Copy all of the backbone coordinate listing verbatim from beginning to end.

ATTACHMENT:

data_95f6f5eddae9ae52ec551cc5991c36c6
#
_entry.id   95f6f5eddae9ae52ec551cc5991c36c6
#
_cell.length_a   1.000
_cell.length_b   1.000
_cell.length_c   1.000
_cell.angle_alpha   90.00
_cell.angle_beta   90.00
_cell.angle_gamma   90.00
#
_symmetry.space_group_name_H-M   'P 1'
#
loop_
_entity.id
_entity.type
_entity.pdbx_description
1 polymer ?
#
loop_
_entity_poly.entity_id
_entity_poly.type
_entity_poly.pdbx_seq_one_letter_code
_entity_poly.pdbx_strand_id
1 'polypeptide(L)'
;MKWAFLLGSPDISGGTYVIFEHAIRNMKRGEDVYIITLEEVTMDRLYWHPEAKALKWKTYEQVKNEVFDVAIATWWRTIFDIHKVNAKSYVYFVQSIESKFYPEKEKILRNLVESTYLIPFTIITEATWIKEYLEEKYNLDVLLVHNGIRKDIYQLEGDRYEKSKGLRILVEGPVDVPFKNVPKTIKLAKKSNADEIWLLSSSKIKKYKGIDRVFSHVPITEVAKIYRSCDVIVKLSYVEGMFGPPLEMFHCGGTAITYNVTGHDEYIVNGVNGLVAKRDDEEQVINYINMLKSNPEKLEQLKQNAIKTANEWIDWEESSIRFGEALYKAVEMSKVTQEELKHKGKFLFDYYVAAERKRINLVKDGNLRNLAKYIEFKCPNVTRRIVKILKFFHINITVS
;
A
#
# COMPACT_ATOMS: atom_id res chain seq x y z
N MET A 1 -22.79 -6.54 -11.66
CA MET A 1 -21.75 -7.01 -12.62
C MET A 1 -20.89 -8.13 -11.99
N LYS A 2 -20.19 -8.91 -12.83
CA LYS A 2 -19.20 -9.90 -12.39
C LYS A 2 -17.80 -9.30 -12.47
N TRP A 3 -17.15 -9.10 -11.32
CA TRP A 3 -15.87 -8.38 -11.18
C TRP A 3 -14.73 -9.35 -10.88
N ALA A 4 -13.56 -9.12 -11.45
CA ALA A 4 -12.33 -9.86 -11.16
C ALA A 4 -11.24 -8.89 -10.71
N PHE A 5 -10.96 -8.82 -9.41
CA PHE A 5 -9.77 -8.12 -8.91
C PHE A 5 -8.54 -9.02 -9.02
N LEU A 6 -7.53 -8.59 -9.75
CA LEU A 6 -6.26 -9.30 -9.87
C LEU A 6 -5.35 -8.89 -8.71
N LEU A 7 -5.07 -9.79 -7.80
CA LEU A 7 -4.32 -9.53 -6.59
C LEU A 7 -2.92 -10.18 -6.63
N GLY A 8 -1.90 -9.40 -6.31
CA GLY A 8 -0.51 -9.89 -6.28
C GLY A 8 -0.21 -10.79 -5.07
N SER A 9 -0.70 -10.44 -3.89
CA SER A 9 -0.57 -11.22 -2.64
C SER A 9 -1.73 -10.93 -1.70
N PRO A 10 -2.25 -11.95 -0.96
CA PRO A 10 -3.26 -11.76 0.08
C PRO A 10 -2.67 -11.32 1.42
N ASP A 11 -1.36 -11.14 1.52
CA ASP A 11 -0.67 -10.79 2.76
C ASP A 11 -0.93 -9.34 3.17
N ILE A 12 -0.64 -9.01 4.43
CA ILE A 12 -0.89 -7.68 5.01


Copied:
data_95f6f5eddae9ae52ec551cc5991c36c6
#
_entry.id   95f6f5eddae9ae52ec551cc5991c36c6
#
_cell.length_a   1.000
_cell.length_b   1.000
_cell.length_c   1.000
_cell.angle_alpha   90.00
_cell.angle_beta   90.00
_cell.angle_gamma   90.00
#
_symmetry.space_group_name_H-M   'P 1'
#
loop_
_entity.id
_entity.type
_entity.pdbx_description
1 polymer ?
#
loop_
_entity_poly.entity_id
_entity_poly.type
_entity_poly.pdbx_seq_one_letter_code
_entity_poly.pdbx_strand_id
1 'polypeptide(L)'
;MKWAFLLGSPDISGGTYVIFEHAIRNMKRGEDVYIITLEEVTMDRLYWHPEAKALKWKTYEQVKNEVFDVAIATWWRTIFDIHKVNAKSYVYFVQSIESKFYPEKEKILRNLVESTYLIPFTIITEATWIKEYLEEKYNLDVLLVHNGIRKDIYQLEGDRYEKSKGLRILVEGPVDVPFKNVPKTIKLAKKSNADEIWLLSSSKIKKYKGIDRVFSHVPITEVAKIYRSCDVIVKLSYVEGMFGPPLEMFHCGGTAITYNVTGHDEYIVNGVNGLVAKRDDEEQVINYINMLKSNPEKLEQLKQNAIKTANEWIDWEESSIRFGEALYKAVEMSKVTQEELKHKGKFLFDYYVAAERKRINLVKDGNLRNLAKYIEFKCPNVTRRIVKILKFFHINITVS
;
A
#
# COMPACT_ATOMS: atom_id res chain seq x y z
N MET A 1 -22.79 -6.54 -11.66
CA MET A 1 -21.75 -7.01 -12.62
C MET A 1 -20.89 -8.13 -11.99
N LYS A 2 -20.19 -8.91 -12.83
CA LYS A 2 -19.20 -9.90 -12.39
C LYS A 2 -17.80 -9.30 -12.47
N TRP A 3 -17.15 -9.10 -11.32
CA TRP A 3 -15.87 -8.38 -11.18
C TRP A 3 -14.73 -9.35 -10.88
N ALA A 4 -13.56 -9.12 -11.45
CA ALA A 4 -12.33 -9.86 -11.16
C ALA A 4 -11.24 -8.89 -10.71
N PHE A 5 -10.96 -8.82 -9.41
CA PHE A 5 -9.77 -8.12 -8.91
C PHE A 5 -8.54 -9.02 -9.02
N LEU A 6 -7.53 -8.59 -9.75
CA LEU A 6 -6.26 -9.30 -9.87
C LEU A 6 -5.35 -8.89 -8.71
N LEU A 7 -5.07 -9.79 -7.80
CA LEU A 7 -4.32 -9.53 -6.59
C LEU A 7 -2.92 -10.18 -6.63
N GLY A 8 -1.90 -9.40 -6.31
CA GLY A 8 -0.51 -9.89 -6.28
C GLY A 8 -0.21 -10.79 -5.07
N SER A 9 -0.70 -10.44 -3.89
CA SER A 9 -0.57 -11.22 -2.64
C SER A 9 -1.73 -10.93 -1.70
N PRO A 10 -2.25 -11.95 -0.96
CA PRO A 10 -3.26 -11.76 0.08
C PRO A 10 -2.67 -11.32 1.42
N ASP A 11 -1.36 -11.14 1.52
CA ASP A 11 -0.67 -10.79 2.76
C ASP A 11 -0.93 -9.34 3.17
N ILE A 12 -0.64 -9.01 4.43
CA ILE A 12 -0.89 -7.68 5.01